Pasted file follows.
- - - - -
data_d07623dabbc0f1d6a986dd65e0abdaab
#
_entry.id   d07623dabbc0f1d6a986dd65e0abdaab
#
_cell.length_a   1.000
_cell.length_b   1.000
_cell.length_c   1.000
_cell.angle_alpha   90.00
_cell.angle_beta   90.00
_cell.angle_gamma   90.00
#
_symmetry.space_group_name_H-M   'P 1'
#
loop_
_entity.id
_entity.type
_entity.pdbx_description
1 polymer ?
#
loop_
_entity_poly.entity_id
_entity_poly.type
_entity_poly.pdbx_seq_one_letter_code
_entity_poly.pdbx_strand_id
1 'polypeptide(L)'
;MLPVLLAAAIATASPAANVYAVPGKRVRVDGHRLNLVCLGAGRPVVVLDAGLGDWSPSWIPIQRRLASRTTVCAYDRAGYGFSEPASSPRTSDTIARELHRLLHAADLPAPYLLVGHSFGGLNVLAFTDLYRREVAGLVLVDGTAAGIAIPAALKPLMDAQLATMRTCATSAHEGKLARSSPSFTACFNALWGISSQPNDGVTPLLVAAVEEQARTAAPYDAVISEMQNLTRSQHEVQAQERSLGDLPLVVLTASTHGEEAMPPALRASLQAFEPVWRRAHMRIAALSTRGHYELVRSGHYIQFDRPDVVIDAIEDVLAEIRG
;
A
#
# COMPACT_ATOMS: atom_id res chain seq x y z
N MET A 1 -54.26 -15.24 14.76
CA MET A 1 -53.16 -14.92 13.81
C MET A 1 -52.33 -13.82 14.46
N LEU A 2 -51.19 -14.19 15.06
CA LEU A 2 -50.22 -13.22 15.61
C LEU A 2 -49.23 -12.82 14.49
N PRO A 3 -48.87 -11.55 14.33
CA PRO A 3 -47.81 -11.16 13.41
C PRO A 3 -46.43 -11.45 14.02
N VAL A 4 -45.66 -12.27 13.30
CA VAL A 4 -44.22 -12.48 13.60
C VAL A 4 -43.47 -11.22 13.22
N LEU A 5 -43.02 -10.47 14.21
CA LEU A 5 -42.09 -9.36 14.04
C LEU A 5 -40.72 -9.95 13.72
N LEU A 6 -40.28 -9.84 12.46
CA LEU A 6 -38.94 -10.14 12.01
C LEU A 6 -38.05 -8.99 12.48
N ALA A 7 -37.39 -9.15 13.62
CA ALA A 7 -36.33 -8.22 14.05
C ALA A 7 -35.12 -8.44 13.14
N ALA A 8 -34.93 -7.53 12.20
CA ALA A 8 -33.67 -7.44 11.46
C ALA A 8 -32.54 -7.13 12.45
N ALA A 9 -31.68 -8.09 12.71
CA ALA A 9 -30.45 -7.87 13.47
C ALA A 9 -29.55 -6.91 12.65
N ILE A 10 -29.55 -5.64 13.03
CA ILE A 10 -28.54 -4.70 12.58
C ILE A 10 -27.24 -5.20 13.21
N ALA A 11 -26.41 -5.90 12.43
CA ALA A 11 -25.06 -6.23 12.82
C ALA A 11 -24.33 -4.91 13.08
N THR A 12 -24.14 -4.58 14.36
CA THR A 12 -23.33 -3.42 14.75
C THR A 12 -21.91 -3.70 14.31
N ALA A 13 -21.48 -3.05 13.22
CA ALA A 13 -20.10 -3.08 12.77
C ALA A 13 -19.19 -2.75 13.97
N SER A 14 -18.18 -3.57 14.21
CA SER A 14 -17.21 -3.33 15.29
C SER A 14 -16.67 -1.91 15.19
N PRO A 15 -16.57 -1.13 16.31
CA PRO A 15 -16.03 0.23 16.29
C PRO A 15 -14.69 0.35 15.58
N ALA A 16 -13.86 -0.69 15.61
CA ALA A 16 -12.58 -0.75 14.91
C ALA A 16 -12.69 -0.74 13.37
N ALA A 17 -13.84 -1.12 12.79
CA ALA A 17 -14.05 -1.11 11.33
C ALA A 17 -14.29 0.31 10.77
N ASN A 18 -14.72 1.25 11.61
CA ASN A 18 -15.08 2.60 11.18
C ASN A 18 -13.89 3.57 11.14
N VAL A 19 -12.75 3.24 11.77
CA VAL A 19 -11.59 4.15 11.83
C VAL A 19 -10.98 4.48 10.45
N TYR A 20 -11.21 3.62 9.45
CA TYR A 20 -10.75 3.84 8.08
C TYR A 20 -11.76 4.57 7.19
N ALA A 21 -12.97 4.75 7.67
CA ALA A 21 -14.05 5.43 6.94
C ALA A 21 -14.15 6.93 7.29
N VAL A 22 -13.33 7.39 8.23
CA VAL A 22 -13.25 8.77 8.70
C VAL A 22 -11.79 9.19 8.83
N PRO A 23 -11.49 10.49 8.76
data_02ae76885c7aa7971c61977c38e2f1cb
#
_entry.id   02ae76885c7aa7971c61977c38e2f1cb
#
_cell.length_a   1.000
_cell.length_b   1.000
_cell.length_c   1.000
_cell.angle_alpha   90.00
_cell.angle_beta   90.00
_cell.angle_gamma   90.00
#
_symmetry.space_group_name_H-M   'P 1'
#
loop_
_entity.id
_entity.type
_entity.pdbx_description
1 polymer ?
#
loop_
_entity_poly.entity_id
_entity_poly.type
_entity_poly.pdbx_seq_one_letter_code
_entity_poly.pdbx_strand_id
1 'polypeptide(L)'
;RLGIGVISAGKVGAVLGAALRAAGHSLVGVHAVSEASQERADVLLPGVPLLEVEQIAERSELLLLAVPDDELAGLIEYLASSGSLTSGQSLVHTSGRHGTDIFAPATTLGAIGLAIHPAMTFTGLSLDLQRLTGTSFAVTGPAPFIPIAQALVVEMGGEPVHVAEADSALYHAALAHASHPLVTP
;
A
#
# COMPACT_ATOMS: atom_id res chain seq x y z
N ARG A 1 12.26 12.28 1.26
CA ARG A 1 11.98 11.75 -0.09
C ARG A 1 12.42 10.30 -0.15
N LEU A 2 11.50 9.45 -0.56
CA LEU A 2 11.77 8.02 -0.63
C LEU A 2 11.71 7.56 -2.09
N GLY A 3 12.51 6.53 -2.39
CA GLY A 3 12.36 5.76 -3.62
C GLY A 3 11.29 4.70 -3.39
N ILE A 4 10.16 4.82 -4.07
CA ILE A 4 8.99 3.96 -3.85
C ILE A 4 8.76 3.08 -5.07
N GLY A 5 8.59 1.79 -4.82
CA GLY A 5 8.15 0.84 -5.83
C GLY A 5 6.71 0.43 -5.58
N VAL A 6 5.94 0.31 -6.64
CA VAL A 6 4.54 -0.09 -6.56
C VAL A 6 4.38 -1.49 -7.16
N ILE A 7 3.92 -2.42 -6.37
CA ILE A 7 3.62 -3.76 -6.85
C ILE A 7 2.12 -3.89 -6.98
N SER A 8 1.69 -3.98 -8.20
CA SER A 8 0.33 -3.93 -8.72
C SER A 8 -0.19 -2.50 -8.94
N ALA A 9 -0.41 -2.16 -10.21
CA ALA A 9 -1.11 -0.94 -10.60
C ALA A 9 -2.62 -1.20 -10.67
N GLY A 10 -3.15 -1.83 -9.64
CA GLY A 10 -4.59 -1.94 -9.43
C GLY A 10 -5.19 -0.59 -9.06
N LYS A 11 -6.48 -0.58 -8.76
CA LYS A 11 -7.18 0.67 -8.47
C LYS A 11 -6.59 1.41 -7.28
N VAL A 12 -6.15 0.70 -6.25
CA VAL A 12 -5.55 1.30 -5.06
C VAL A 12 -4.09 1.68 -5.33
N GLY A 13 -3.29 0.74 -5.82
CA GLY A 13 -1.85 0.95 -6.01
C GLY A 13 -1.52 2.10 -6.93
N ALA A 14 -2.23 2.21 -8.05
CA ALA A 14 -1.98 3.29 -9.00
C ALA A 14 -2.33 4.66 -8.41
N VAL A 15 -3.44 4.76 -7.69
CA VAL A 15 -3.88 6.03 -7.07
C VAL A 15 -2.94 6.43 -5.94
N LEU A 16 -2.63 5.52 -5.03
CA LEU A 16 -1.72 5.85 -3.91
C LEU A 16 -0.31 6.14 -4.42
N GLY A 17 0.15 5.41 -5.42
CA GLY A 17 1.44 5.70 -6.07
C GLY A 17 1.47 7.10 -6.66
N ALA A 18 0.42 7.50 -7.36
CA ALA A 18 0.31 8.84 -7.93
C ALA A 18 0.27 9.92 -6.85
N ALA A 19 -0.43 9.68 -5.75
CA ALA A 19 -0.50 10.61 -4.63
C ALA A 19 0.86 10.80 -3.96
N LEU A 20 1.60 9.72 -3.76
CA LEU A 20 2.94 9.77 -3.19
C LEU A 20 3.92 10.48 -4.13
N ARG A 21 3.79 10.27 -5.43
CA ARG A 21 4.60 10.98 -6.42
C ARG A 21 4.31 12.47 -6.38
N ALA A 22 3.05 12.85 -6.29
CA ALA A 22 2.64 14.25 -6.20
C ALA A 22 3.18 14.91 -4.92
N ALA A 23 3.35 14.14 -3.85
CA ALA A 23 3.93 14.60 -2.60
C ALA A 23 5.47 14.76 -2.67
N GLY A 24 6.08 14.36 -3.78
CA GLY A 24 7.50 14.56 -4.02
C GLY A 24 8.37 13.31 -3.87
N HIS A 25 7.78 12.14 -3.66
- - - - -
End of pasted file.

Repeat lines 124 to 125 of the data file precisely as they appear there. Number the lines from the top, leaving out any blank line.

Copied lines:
;
A